As has been widely reported in the press, numerous alumni of Beverly Hills High School recently filed litigation alleging that their cancers and other health conditions were caused by exposures to fumes from oil wells located beneath the campus grounds. The claimants are represented by the law firm Masry & Vititoe, where Erin Brockovich plies her trade.
Now comes Leon Jaroff, in a Time Magazine column, to inveigh against the “junk science” on which he says the claims are based. It is a fine piece of red-blooded polemic for true believers. One is left with the feeling, however, that Jaroff has been less than neutral in selecting scientific evidence to highlight, and even less neutral in characterizing it. For example, Jaroff cites the University of Southern California Medical School’s Cancer Surveillance Program for the (syntactically byzantine) proposition that “Known causes of [Hodgkin’s and non-Hodgkin’s lymphoma] are not petroleum or petroleum products.” But the actual findings of USC’s study seem less dispositive than Jaroff suggests. Meanwhile, it appears that Jaroff’s special edition of Google may filter out sites affililated with other nearby institutions of higher learning, such as Berkeley, whose Molecular Epidemiology and Toxicology Laboratory reports on studies linking benzene, one petroleum byproduct at issue in the litigation, with hematopoietic malignancies.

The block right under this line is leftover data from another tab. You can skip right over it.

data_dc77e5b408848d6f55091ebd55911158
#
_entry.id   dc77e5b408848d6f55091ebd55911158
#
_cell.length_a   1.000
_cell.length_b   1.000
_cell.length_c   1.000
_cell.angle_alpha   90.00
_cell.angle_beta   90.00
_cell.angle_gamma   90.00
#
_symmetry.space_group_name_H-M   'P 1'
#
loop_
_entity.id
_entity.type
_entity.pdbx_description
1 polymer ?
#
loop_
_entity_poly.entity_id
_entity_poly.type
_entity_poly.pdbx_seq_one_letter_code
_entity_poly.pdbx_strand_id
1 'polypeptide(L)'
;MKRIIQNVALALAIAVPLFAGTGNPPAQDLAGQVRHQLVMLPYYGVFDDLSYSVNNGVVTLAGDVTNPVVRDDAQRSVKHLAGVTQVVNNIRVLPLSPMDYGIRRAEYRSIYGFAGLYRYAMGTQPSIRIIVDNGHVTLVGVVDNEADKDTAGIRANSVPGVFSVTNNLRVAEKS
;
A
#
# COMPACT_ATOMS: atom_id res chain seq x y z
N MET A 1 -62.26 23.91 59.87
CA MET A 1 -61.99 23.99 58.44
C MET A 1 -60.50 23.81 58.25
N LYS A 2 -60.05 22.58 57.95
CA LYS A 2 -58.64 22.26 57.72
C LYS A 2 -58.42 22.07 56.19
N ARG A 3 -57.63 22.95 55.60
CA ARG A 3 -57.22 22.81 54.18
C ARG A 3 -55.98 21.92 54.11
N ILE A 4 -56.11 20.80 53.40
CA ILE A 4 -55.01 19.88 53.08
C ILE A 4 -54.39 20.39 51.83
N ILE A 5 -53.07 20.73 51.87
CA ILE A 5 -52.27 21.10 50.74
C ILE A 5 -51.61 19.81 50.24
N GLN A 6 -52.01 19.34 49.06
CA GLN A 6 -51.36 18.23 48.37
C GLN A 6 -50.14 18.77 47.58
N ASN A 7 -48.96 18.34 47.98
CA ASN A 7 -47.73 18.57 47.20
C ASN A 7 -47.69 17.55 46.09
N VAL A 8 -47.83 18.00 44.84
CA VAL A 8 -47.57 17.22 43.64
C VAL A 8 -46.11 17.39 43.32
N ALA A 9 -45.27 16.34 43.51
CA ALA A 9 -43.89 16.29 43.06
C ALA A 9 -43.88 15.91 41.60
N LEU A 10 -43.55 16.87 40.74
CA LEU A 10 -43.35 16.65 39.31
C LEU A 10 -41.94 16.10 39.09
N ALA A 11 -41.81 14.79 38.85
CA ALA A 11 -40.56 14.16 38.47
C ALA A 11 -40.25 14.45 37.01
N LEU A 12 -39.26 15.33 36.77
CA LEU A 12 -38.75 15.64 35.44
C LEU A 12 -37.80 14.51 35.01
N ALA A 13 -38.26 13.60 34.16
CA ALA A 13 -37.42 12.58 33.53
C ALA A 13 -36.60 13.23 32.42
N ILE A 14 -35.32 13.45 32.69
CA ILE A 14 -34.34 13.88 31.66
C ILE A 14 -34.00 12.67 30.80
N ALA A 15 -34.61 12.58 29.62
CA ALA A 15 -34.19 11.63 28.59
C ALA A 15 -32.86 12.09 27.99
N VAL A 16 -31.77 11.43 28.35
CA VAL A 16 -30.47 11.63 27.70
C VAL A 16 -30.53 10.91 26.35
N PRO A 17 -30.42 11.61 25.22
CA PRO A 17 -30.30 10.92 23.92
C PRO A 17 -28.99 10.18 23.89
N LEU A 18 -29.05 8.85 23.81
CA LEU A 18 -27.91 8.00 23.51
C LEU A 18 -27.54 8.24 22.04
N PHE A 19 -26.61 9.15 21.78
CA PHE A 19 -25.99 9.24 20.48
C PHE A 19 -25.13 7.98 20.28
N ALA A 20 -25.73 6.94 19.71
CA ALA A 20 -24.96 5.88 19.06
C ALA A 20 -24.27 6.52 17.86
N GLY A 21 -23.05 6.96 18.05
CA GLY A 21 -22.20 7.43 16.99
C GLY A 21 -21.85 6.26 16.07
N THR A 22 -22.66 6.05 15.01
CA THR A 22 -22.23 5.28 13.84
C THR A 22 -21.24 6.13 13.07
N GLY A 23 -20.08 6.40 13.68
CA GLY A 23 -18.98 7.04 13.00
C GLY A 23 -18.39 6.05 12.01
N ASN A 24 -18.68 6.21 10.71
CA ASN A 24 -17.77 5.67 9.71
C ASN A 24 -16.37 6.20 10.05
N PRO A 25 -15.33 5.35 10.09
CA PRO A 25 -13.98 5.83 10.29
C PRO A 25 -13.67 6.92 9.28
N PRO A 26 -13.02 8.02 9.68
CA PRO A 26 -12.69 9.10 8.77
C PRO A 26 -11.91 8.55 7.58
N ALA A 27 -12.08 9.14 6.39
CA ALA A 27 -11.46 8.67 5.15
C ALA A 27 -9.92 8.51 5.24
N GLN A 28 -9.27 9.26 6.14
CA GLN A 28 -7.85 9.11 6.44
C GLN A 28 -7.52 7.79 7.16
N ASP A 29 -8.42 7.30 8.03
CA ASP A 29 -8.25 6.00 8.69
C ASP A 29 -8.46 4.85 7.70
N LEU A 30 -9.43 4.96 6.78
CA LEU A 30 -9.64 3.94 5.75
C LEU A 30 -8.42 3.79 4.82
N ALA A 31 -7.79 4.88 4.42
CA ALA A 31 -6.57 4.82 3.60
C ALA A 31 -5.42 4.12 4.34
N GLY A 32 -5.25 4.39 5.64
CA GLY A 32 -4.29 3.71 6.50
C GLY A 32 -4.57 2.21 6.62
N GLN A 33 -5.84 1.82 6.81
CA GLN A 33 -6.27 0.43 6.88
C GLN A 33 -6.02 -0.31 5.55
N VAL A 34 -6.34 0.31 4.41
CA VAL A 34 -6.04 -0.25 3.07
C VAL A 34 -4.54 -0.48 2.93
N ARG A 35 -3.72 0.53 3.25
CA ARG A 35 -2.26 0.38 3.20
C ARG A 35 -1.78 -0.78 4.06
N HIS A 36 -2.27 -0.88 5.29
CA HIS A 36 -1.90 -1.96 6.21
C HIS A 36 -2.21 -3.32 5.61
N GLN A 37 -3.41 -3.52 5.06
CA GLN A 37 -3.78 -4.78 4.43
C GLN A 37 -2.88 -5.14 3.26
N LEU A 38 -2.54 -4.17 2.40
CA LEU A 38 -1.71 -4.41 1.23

It used to be that stories in Time frequently ended with the well-worn “time-will-tell” tagline — e.g., “Only time will tell who has the better of the scientific arguments.” It now appears that in matters of scientific evidence, at least, there is no felt editorial need, at Time, to acknowledge that the debates may take a while to play out. Maybe the readership has grown less patient.